Sunday, September 11, 2011

Sara Elizabeth Low: Flight Attendant on American Airlines Flight 11

Sara Elizabeth Low
(Image from Guardian Unlimited)

Five years ago, as I was remembering 9/11 on this blog, my brother Tim posted an unexpected comment:
It's hard to believe it has been five years since 9/11. Thinking about Sara, a flight attendant I knew from Batesville, who died on Flight 11.
Astonished to learn of this so late, I responded:

Tim, I had no idea that you knew someone who died in the 9/11 attacks.

I'm sorry to hear this. Was she a close friend?
Tim replied:
I know Sara's father well and knew Sara when she was in her teens and early 20s. She was an intelligent and beautiful person who deserved better than her tragic end.
Five years had passed since 9/11, and only then did I learn that one of my own brothers knew someone from Batesville, Arkansas, a place not far from our hometown of Salem, who was killed on September 11, 2001. Sara died when she was only 28 and deserves far better tributes than those I have annually given, for I didn't know her personally, but I try to remember her memory.

As Tim mentioned, Sara was a flight attendant on American Airlines Flight 11, and that plane was only fifteen minutes into its flight when Mohamed Atta, an Al-Qaeda member who had trained as a pilot, took over the plane with the assistance of three other hijackers and flew it off course toward New York City for about thirty minutes until reaching the World Trade Center and crashing it directly into the North Tower between the 93rd and 99th floors at 8:46 a.m. in the first terrorist strike of what quickly became that day of tragic horror.

In those thirty minutes between the hijacking and the crash, though the hijackers were surely unaware, the flight attendants did not passively wait for events to develop, but immediately took action to deal with the emergency and thereby resist the hijackers. Sara Low gave her father's calling card to another flight attendant, Madeline Sweeney, who used it to make a call on an Airfone and contact Logan Airport to convey crucial information about the hijacking. Through that card, we have Sweeney's report down to the final instant of impact. Without Sara's help, that report wouldn't exist.

There's no real closure to the story of 9/11, not even with the killing of Osama bin Laden, for the memory of that terrible day will continue to come up every year on this date. The best that we can do is to carry on the struggle against Islamism and never forget those who died on that day, one of those being a young woman from Batesville, Arkansas named Sara Elizabeth Low.

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At 5:00 AM, Blogger Dymphna said...


I know a young woman who was scheduled to fly out the next day on that same flight (it was a daily routine one). So had they chosen Wednesday...

...she still has nightmares. Lost so many ppl she knew well.

Back in early Dec 2001, the Baron was employed full time (I think of it as "when we were rich) and I accompanied him on a business trip to NYC. There were still few ppl. flying so the terminals had an empty, eerie feeling.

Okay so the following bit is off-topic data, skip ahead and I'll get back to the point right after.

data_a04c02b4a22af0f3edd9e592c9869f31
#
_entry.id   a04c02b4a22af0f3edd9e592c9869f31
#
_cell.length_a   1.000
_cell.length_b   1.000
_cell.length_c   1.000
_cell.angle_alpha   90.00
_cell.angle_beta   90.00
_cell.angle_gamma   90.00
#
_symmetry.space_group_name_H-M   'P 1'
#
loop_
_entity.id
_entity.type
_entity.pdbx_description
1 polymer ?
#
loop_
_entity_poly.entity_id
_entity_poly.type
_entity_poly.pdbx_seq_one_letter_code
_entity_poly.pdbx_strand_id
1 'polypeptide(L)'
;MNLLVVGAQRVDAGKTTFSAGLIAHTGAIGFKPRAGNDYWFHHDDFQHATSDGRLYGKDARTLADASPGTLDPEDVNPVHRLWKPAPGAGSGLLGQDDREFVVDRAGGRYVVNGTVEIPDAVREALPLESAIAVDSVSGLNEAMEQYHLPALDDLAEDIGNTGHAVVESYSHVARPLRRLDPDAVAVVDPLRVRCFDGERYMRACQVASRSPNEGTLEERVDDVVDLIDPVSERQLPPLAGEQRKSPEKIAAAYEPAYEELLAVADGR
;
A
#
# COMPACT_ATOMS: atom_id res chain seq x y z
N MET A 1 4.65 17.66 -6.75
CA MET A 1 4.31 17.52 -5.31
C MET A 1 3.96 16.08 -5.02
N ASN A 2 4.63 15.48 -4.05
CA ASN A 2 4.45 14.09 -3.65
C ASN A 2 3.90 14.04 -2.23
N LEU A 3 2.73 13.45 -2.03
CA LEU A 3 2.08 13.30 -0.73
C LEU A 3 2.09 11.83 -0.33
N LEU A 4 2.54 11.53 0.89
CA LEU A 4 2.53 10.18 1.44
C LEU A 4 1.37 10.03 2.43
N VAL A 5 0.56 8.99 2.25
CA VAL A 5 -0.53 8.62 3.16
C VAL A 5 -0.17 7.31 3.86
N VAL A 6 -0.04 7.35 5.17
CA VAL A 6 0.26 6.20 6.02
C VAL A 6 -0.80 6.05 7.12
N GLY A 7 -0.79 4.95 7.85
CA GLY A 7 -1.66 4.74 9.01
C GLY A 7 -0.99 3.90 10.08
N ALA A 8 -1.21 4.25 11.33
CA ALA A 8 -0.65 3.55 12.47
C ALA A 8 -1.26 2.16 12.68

Back then, too, my fibromyalgia hadn't set in and so we walked the boarded up periphery of Ground Zero for more than a mile, reading the posters and homemade memorials. I was tempted to take one of the faded flowers from a bouquet but it didn't feel 'right'...we came to the wrought iron fence of the historic little church there, so I used my vitamin carrier to scrape off enough of the Twin Towers' dust to fill the container -- perhaps two tablespoons or so.

The graves inside the fence were mantled with a thick cover of the dust, as though it were grey snow. Yeah, I know it was 99.99% sheetrock, etc., in that dust but it was still important to bring it home for my altar. I have a stone Buddha perched on that container, watching over some remnant of the remains.

We had to stop the walk half way thru because the crater was still smoking and whatever noxious fumes it was generating activated my usually quiescent asthma. It's no wonder there are so many disabled recovery workers. That was wicked stuff.

City Journal had a wonderful essay, perhaps a year later, ( I forget now) of NJ towns that face NYC and who lost many of their citizens on 9/11. These bedroom communities got tired of waiting for NYC to erect a memorial, so many of them did their own...that is a pilgrimage I would love to make.

At 6:07 AM, Blogger Horace Jeffery Hodges said...

Thanks, Dymphna, for the sharing of memories.

I was isolated at the time, teaching in a small university here in Korea and surrounded by anti-American students and faculty, but I did develop a few friends and even gave a talk a year later on the first anniversary of 9/11 . . . though that presentation probably contributed to the circumstances in which I lost my 'tenure'. The effects of 9/11 were far-reaching indeed.

But my problems were nothing compared to the experience of those poor people in the planes, the towers, and the Pentagon . . .

Jeffery Hodges

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At 3:04 AM, Blogger thara said...

Don't you mean terrorism?!

At 3:53 AM, Blogger Horace Jeffery Hodges said...

To whom are you speaking, me . . . or Dymphna?

Jeffery Hodges

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